Question: "What does it mean to decree and declare?"
Answer: In some circles, to “decree and declare” something is to powerfully speak it into existence. This phraseology has Pentecostal/Charismatic roots and is much like the “positive confession” teaching. Those involved in the “decree and declare” movement claim that if someone decrees or declares something, then it will happen. To “declare” is to state (out loud) a fact; to “decree” is to issue an authoritative command. Kenneth Hagin, a leader in the Word of Faith movement, writes, “You can have whatever you say. . . . You always get in your life what you believe for and what you say” (“You Can Have What you Say,” hopefaithprayer.com, Lesson 25, accessed 3/31/20).
The “decree and declare” movement claims to be biblical by using scriptural support. Since mankind is made in the image of God (Genesis 1:27), then, the thinking goes, we, like God, can speak and make things happen. God spoke things into existence (Genesis 1:3, 6, 9, 14, 20, 24, 26), so those with faith can do the same. Those who follow the “decree and declare” formula make such statements as “I decree and declare that I will be healed from my sickness” or “I decree and declare my family will be healthy and well provided for.” Often, asking God for things in prayer is replaced by decreeing those things to happen.
It’s true that mankind is made in the image of God; however, the “decree and declare” proponents are wrong in the practical applications of that truth. Being made in the image of God does not mean that we have the same abilities that God has. Being made in the image of God means that “humans share, though imperfectly and finitely, in God’s nature, that is, in His communicable attributes (life, personality, truth, wisdom, love, holiness, justice), and so have the capacity for spiritual fellowship with Him” (Allen P. Ross, Bible Knowledge Commentary: Genesis, ed. by John Walvoord and Roy Zuck, David C. Cook, 1989, p. 29). Being made in the image of God means that we reflect God’s attributes, not that we can do the things that only God can, such as speak things into existence.
Someone who has been taught to “decree and declare” might say something like this before taking a road trip: “I decree and declare God’s blessings on this vehicle, that it will remain mechanically sound!” In saying that, the speaker may truly believe that his verbal declaration, coupled with God’s power and authority within him, will guarantee a trouble-free trip. The problem is, our statements can be declarative, but not causative, no matter how true they are; plus, when we go around “decreeing” things, we are in danger of putting our will over God’s will. Jesus taught us to pray that God’s will be done, and He led by example (Luke 11:2; 22:42).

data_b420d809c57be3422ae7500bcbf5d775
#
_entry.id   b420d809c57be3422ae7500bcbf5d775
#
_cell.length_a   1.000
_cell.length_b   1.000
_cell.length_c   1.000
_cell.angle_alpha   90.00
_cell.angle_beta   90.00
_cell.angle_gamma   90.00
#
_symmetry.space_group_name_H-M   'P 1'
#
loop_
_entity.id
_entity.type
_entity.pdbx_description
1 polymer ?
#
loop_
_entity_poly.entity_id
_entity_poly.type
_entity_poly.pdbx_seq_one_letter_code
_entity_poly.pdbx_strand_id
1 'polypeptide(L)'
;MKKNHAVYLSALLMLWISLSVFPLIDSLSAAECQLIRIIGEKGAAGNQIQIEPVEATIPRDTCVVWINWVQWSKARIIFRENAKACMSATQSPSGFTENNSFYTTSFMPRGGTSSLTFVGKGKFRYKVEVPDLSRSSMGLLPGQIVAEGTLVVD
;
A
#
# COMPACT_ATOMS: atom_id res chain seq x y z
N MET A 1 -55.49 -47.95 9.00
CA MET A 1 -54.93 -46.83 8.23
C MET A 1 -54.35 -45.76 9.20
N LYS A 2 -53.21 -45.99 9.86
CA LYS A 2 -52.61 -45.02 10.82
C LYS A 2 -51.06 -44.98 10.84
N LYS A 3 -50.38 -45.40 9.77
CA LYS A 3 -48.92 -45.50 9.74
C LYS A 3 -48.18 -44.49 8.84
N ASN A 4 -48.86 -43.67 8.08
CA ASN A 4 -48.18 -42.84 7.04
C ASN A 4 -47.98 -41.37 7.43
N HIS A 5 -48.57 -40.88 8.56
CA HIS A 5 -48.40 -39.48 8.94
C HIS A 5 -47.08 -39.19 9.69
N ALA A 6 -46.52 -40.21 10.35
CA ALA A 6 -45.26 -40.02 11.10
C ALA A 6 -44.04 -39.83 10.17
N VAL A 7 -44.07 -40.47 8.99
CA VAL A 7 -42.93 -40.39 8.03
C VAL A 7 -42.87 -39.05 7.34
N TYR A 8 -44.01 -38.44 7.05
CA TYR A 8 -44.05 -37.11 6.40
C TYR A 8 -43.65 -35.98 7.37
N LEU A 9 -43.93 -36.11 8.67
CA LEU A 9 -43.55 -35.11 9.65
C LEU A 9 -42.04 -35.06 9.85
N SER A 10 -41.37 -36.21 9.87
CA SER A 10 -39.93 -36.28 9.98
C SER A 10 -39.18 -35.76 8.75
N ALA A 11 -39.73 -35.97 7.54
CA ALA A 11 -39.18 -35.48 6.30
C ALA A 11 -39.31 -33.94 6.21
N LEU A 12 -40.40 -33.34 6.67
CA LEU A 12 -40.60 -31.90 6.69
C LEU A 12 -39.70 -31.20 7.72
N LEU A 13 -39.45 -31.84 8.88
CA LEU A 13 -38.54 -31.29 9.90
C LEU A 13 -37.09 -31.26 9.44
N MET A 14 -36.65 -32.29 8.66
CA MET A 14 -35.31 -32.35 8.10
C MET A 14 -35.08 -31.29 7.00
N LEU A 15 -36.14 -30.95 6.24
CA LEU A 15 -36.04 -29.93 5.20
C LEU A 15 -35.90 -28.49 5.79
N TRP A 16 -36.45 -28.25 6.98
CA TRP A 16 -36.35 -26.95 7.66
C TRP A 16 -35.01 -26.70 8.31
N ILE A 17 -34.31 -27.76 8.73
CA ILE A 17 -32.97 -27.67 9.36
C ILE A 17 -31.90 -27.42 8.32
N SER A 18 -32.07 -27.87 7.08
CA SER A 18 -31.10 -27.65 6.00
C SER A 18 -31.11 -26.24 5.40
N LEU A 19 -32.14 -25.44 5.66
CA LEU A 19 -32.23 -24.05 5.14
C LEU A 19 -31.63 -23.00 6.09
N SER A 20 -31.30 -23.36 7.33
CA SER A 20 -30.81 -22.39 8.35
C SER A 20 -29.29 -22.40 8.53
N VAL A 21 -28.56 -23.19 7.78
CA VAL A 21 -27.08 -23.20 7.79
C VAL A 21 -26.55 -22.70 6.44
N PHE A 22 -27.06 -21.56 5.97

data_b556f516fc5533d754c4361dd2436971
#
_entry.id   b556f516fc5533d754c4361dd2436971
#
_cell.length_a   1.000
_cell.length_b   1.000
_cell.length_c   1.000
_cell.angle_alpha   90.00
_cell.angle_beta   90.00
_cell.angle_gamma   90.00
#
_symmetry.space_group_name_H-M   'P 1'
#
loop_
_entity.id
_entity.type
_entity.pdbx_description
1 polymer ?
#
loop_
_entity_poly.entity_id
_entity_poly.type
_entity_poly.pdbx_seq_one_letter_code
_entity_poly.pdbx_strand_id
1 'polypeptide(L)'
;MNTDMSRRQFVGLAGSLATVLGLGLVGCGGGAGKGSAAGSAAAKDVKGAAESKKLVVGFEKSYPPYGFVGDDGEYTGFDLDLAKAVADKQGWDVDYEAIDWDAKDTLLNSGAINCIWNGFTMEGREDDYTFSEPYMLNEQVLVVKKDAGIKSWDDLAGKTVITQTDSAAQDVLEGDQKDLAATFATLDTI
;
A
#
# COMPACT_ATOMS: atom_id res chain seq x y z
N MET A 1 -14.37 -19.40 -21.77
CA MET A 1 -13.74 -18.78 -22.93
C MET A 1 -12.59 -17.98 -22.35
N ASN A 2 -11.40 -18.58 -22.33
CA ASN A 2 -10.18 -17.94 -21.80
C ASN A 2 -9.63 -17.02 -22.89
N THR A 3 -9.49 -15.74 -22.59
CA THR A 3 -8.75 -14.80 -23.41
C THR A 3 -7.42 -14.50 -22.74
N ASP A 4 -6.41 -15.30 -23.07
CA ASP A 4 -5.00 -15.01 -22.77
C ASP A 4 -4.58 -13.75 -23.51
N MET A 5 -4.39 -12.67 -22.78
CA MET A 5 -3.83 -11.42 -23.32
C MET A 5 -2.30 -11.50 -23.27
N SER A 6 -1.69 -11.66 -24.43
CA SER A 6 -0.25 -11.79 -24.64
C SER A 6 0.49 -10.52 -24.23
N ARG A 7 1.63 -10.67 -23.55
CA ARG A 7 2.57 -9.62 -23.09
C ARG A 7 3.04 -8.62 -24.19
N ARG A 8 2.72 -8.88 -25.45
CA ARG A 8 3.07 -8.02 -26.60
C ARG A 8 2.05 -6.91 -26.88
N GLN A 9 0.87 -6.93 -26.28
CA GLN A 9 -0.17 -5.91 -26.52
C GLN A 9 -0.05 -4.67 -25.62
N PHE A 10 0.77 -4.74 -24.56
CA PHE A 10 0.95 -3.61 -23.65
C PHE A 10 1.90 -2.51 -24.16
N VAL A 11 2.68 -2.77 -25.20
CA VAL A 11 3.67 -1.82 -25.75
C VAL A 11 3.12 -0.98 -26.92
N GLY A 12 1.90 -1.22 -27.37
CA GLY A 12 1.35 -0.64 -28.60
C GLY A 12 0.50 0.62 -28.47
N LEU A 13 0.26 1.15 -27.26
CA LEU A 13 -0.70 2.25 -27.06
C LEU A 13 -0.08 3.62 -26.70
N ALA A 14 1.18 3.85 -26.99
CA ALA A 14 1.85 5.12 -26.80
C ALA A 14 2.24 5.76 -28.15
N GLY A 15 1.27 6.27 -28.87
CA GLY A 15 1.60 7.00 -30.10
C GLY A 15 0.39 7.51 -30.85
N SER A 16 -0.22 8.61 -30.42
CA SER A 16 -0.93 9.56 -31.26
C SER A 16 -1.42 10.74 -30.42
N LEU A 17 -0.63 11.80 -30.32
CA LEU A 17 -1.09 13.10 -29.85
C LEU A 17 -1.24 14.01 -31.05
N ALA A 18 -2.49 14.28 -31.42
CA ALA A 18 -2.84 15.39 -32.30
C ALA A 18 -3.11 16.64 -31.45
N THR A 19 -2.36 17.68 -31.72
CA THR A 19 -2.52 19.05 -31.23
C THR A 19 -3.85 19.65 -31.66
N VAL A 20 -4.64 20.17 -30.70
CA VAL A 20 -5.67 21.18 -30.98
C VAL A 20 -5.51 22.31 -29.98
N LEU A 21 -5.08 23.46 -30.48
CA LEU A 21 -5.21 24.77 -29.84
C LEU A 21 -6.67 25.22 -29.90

Whether practitioners of the “decree and declare” formula realize it or not, the ritualistic vocalizing of those words has similarities to magical incantations. According to the dictionary, an incantation is “a written or recited formula of words designed to produce a particular effect” (merriam-webster.com, accessed 3/31/20). The “decree and declare” teaching says that there is something special—something powerful—associated with our thoughts and words. We can think of something and “declare” it, and that in itself will change our circumstances and bring us blessings, including prosperity and healing. There’s nothing biblical about using certain words to manipulate events to bring something to pass. Instead of praying to the Lord for healing or other needs according to His will, followers of the Word of Faith movement are taught to repeat the “decree and declare” formula in the belief that their positivity will bring about positive results.
Instead of reciting formulaic declarations to obtain something, we should pray to the Lord in submission to His will (Matthew 26:42). Instead of seeking to force God’s hand by calling forth whatever we want, Christians should trust in the Heavenly Father who “knows exactly what you need even before you ask him!” (Matthew 6:8, NLT).